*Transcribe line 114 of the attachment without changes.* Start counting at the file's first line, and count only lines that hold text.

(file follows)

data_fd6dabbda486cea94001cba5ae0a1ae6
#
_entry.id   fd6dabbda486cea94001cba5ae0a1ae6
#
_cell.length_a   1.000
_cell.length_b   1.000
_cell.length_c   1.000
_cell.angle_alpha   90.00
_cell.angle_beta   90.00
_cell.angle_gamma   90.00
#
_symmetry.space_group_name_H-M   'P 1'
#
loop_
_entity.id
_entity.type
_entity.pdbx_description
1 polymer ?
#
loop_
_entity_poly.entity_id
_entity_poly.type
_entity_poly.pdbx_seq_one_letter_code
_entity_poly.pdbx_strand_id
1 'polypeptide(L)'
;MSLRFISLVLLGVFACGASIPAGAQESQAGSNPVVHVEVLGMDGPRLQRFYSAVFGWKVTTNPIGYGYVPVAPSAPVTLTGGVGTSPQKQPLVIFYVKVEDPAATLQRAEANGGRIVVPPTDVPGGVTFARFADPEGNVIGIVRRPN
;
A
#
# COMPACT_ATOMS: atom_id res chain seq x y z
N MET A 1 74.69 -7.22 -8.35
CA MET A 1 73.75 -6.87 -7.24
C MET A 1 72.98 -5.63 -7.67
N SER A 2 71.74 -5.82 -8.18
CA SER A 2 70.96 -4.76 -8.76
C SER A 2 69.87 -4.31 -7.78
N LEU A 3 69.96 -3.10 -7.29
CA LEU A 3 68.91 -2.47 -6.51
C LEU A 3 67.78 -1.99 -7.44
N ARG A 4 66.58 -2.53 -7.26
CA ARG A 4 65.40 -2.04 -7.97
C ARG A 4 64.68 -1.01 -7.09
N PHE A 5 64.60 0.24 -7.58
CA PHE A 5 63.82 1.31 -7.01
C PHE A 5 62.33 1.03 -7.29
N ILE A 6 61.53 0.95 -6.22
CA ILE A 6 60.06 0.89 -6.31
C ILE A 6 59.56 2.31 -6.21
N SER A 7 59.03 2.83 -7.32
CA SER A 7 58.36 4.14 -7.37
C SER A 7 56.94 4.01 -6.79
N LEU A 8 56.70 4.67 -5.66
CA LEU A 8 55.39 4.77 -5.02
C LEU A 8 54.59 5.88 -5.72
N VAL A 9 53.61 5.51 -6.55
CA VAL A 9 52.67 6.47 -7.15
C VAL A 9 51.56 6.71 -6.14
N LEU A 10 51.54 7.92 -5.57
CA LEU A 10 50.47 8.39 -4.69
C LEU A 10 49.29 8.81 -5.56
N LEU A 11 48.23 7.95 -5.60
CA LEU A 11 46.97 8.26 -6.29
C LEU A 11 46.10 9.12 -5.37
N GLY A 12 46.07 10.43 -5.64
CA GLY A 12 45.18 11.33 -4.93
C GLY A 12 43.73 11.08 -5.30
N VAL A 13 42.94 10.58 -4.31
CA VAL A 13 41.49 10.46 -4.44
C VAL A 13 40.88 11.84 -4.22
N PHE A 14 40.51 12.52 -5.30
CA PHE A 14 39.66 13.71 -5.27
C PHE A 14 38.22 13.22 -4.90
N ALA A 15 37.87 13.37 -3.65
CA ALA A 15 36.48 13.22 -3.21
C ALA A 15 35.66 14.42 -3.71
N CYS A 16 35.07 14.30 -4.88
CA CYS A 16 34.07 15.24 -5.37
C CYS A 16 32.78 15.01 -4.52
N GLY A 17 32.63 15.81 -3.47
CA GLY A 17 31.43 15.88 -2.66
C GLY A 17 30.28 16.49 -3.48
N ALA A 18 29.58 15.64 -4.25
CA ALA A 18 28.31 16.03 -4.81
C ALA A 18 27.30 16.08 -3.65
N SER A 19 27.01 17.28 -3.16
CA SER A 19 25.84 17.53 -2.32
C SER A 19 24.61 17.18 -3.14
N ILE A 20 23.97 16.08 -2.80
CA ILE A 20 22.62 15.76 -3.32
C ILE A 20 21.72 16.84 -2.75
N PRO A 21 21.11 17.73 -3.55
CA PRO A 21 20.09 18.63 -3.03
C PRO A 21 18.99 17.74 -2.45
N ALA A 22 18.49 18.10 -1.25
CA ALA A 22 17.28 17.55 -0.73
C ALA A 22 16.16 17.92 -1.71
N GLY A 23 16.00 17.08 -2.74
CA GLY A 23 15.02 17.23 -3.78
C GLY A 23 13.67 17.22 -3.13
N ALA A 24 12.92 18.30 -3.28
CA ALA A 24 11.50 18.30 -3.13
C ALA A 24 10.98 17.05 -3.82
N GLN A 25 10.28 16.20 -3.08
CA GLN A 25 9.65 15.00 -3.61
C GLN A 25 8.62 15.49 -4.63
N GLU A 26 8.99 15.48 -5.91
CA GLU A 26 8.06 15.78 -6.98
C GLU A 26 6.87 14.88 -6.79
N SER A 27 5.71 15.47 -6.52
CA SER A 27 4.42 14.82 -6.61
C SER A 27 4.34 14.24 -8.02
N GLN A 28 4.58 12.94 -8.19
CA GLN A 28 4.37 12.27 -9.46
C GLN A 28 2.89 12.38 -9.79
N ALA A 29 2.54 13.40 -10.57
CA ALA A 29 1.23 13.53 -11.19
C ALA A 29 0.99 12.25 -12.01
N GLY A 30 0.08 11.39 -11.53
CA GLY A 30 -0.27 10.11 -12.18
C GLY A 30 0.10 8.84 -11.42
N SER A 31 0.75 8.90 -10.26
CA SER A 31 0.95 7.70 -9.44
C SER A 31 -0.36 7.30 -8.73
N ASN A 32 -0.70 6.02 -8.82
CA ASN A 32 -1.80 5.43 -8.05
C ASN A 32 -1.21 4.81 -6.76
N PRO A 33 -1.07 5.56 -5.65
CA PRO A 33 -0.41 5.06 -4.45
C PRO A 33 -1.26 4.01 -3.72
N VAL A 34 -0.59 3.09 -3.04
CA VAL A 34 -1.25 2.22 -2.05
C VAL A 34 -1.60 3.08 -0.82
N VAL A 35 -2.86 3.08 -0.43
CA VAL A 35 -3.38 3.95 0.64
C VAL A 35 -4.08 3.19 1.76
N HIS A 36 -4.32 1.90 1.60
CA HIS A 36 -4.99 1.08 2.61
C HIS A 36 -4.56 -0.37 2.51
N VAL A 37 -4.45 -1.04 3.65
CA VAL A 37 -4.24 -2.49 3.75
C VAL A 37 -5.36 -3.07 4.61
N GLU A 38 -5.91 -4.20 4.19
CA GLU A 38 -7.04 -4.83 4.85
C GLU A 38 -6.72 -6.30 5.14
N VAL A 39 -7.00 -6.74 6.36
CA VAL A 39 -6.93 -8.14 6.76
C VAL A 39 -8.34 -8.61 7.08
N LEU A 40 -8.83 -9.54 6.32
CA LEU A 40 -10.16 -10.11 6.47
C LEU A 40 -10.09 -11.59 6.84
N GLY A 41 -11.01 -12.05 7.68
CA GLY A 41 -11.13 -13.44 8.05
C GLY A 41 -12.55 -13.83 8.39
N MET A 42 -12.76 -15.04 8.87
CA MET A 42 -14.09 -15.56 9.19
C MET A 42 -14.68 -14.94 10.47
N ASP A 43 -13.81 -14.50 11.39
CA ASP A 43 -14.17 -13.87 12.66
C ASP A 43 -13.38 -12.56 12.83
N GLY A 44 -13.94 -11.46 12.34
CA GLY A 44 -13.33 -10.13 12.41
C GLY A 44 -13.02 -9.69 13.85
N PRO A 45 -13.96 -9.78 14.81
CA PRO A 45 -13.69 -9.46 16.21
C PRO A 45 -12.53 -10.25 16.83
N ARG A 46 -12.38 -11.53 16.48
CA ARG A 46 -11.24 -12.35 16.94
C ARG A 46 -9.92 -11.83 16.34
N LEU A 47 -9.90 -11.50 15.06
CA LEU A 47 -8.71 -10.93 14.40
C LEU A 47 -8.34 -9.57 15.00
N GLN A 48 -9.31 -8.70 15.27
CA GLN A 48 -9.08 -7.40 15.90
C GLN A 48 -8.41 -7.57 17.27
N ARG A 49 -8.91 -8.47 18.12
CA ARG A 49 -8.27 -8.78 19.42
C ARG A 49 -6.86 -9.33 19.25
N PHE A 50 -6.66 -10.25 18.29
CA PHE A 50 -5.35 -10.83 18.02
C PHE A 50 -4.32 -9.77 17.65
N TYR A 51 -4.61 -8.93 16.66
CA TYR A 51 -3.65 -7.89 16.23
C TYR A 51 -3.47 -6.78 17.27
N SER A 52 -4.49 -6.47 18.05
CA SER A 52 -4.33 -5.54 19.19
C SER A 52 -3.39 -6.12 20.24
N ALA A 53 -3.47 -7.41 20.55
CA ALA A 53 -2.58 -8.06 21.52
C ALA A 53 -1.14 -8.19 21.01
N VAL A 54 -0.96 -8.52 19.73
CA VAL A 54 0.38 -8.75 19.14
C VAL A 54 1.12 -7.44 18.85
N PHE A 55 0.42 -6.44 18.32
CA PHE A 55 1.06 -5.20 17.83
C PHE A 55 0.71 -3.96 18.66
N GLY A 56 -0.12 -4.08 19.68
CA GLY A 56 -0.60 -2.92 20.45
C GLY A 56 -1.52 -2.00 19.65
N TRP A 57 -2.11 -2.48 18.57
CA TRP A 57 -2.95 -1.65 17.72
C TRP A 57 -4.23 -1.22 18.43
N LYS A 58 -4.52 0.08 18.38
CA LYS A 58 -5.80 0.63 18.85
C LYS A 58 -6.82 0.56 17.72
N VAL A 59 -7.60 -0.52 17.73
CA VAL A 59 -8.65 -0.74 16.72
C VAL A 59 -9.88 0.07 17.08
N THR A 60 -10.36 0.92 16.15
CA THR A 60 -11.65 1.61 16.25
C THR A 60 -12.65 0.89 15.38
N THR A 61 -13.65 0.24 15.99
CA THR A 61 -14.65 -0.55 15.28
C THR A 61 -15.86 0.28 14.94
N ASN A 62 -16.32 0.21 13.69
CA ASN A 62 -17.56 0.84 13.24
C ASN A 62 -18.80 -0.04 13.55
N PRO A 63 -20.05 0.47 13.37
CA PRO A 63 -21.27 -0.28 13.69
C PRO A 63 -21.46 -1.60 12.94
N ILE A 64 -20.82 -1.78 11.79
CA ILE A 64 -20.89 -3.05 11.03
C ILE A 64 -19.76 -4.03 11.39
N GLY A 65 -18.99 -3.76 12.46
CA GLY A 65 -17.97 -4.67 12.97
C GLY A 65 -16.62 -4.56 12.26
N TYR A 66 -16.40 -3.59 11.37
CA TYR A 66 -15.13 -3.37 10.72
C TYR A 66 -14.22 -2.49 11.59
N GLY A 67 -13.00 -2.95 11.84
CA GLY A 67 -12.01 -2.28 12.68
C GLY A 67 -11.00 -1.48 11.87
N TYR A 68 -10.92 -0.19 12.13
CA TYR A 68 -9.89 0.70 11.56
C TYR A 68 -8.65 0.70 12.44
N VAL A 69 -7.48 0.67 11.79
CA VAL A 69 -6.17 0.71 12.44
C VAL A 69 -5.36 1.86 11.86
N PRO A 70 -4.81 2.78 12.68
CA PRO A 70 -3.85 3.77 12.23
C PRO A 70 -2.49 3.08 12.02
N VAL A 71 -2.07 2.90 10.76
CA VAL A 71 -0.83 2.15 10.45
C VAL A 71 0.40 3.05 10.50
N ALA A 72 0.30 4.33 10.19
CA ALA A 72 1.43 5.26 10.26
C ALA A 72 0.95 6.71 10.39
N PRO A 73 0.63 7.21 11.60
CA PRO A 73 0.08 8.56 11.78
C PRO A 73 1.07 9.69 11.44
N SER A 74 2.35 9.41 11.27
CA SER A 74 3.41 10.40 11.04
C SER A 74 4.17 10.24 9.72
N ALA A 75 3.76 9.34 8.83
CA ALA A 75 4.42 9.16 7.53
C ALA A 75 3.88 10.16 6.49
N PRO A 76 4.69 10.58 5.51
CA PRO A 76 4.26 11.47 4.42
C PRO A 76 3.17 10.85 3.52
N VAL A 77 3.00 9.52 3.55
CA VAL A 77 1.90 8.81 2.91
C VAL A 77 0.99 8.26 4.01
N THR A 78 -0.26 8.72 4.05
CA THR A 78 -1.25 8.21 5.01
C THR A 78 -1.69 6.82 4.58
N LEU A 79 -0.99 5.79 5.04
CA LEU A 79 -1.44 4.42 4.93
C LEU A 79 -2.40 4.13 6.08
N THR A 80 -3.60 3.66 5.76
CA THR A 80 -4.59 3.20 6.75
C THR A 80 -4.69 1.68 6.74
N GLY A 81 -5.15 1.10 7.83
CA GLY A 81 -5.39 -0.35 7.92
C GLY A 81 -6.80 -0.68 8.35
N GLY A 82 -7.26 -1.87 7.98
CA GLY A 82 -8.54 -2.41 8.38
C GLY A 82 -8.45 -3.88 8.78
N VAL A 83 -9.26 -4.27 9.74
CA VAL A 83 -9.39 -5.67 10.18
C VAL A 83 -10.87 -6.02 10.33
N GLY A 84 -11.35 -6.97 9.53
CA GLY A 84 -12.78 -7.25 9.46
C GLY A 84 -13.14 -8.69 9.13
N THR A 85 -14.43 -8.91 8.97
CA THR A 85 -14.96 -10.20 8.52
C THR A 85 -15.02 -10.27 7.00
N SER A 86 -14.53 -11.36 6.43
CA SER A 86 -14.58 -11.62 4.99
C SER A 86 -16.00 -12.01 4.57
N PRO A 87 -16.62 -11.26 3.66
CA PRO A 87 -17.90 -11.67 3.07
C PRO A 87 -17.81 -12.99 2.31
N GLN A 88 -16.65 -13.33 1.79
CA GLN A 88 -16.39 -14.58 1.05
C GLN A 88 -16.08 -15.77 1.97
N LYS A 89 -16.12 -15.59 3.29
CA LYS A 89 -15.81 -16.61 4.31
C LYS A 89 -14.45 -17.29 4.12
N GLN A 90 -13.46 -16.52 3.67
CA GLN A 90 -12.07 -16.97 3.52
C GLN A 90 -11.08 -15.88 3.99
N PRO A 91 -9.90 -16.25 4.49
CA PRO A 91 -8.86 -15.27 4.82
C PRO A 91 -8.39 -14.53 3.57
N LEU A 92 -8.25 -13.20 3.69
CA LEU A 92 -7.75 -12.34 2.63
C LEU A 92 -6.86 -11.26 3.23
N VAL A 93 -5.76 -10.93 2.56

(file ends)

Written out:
C GLN A 28 2.89 12.38 -9.79